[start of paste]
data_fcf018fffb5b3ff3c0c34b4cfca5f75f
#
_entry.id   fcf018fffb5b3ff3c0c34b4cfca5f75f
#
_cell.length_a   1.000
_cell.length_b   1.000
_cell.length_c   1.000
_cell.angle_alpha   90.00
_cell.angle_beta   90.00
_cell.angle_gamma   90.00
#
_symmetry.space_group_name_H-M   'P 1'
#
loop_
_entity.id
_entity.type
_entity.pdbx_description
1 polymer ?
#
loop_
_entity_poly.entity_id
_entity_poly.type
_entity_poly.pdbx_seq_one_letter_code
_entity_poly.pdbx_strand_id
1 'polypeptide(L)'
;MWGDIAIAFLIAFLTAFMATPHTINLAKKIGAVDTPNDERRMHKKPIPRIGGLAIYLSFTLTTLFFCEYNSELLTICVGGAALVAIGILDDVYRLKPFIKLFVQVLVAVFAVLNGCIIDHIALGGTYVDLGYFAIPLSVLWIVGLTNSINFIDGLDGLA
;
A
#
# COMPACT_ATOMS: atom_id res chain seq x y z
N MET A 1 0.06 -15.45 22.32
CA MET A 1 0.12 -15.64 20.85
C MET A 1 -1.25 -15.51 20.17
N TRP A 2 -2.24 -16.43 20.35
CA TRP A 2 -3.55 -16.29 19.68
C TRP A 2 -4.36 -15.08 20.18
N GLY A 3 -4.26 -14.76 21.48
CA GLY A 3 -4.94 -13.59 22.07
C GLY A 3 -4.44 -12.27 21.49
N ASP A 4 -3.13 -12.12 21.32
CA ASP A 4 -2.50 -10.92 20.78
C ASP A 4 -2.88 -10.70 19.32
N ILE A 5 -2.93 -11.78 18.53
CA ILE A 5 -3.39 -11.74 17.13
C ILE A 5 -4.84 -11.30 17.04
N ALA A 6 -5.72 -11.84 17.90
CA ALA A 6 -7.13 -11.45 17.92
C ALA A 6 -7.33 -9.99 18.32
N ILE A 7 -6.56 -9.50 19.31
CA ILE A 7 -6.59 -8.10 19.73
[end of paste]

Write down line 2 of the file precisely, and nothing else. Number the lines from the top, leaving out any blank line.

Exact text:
#